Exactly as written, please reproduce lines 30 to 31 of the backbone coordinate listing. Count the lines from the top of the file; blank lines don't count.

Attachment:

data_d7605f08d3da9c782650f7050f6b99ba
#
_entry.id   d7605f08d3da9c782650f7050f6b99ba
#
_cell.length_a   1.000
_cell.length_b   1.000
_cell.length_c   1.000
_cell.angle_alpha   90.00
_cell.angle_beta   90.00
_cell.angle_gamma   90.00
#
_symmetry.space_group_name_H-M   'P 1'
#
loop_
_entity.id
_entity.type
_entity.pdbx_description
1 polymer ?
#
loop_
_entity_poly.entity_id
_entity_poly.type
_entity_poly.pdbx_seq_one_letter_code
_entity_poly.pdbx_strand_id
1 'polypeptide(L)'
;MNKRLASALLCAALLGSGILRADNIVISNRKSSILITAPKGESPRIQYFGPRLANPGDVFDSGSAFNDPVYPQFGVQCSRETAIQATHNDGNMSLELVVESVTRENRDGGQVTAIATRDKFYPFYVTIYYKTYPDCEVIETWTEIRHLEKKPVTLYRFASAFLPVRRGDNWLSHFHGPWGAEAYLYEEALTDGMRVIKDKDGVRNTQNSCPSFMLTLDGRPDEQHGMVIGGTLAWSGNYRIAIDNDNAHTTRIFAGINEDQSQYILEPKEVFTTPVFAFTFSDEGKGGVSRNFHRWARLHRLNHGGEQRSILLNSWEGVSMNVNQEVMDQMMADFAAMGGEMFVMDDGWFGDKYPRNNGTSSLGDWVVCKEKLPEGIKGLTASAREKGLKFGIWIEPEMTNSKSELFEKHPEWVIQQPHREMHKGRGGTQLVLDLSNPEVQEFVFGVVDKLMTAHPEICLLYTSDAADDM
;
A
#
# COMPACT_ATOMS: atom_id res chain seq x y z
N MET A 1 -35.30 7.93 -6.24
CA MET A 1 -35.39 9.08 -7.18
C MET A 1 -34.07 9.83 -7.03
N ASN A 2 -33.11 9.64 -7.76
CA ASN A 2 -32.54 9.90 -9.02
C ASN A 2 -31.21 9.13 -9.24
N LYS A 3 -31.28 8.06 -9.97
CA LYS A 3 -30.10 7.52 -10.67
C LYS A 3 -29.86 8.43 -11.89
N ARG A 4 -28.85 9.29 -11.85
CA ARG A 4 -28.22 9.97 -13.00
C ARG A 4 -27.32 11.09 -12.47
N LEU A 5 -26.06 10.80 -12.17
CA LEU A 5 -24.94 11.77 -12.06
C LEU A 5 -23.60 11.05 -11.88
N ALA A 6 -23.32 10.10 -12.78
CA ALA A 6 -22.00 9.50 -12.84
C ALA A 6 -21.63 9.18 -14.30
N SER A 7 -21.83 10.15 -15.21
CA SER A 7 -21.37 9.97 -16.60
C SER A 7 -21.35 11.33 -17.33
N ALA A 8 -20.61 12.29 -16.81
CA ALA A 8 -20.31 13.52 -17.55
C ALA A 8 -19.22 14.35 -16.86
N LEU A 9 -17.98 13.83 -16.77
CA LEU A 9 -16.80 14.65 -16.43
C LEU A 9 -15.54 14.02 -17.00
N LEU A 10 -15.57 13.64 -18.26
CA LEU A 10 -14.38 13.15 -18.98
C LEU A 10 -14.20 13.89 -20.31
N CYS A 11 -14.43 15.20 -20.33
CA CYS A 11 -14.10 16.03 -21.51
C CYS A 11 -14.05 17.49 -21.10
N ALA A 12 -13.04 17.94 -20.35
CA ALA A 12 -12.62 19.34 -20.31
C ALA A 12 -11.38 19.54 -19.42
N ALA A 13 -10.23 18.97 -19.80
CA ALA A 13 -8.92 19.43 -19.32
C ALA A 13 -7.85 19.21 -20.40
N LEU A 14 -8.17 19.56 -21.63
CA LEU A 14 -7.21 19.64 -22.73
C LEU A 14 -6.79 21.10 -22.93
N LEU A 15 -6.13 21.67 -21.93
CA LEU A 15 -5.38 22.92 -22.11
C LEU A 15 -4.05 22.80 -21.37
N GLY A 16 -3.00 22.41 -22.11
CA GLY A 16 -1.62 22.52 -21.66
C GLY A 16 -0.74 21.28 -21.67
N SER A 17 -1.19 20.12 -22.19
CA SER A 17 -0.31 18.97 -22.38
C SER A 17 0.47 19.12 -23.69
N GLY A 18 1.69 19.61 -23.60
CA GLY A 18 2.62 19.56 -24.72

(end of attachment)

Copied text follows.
# COMPACT_ATOMS: atom_id res chain seq x y z
N MET A 1 -35.30 7.93 -6.24